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Sued pirates targeted by just three companies

Although it seems to be the case that most media corporations and lobby groups have moved on from attempting to target movie and TV show pirates with lawsuits, that was a pretty popular tactic in the ’00s. Not only was it designed to financially punish those that were found to have downloaded and uploaded content but it was hoped that the large sums demanded would scare other pirates into not doing it again. In the end that didn’t turn out to be very effective, but as some major players have left to find more lucrative waters to swim in, the past few years has seen pirated lawsuits dominated by just three companies.

That’s the result found as part of a new study from Matthew Sag, current professor of law at Loyla University Chicago School of law. In it he studied IP litigation between 1994 and 2014 and while obvious trends like an increase in copyright infringement lawsuits increased through the ’00s, he also discovered that in the past few years for the most part just three companies were responsible.

piracy2
Thanks ’00s.

That hasn’t always been the case, as although there were some major players through the past decade, since 2010 a small number of specific firms have dominated piracy litigation. It isn’t always the same firms, with ones that were gunning for pirates five years ago not featuring today. However Malibu Media LLC, Dallas Buyers Club LLC and Good Man Productions Inc are the biggest culprits, with the former making up over 80 per cent of all piracy related lawsuits last year.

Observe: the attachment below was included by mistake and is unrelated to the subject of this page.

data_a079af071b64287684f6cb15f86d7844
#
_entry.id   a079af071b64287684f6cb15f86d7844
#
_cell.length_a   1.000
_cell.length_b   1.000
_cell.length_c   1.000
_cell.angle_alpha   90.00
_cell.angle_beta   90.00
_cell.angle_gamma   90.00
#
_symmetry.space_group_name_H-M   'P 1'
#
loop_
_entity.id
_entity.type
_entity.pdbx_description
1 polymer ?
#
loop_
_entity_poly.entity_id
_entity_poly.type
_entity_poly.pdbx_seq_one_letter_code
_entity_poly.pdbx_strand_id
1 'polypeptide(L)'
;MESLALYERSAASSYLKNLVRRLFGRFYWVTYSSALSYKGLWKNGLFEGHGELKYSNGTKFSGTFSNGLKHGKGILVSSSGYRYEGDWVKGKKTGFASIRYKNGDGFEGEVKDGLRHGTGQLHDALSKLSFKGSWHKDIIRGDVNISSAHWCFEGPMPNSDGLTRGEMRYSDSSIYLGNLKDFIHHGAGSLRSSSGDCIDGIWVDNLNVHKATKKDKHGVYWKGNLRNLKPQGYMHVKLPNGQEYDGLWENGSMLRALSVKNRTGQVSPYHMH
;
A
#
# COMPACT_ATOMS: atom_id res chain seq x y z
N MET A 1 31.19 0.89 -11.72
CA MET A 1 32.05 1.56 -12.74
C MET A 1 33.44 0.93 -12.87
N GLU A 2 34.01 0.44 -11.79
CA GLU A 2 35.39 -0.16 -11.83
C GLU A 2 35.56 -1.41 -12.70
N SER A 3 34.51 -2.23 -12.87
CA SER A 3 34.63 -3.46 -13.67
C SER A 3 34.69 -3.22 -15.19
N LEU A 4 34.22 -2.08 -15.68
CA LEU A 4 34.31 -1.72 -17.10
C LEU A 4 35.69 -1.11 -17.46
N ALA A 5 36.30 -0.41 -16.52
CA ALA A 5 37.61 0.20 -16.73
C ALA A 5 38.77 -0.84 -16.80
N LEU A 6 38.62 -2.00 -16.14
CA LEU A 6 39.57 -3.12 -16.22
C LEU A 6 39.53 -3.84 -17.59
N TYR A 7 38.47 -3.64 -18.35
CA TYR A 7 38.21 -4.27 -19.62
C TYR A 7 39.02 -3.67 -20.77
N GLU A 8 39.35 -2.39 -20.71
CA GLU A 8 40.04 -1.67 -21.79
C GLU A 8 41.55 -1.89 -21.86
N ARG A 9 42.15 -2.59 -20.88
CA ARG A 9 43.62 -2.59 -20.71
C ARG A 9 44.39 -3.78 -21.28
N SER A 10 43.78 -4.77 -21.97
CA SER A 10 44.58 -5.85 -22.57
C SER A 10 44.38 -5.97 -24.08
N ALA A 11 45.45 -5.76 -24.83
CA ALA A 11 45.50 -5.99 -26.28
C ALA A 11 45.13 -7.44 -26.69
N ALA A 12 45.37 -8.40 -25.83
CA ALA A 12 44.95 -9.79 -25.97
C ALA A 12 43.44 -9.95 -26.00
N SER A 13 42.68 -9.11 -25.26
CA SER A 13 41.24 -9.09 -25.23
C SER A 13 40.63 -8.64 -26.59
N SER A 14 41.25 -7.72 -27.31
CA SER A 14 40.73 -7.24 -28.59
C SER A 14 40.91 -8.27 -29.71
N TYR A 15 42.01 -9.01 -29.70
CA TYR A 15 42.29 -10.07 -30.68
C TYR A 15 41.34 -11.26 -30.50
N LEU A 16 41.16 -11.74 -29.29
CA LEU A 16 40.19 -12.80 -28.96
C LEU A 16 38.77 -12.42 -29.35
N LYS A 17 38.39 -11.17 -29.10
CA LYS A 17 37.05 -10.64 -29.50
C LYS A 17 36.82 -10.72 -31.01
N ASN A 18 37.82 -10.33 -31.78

Malibu Media has been part of the big three pirate suers for the past few years too and that’s because it works on behalf of the porn industry, which in the wake of diminishing returns has taken it upon itself to try and drum up revenue through litigation and extortive letters. It alone makes up for 80 per cent of the some 1,700 cases made last year in the US.

What is also interesting about the results though, is that Malibu Media and its small fry contemporaries, aren’t targeting the hundreds or thousands of downloaders that these sorts of lawsuits once were. Instead they are going after just a handful of individuals, with the average John Doe lawsuit last year targeting just three pirates at a time. As TorrentFreak points out, this is because US Copyright Law actually allows for statutory damages to be awarded up to $150,000 regardless of the actual damage caused by the act of piracy.

KitGuru Says: Clearly pirating porn is a bad idea guys. Maybe stick to the free streaming sites just to play it safe. 

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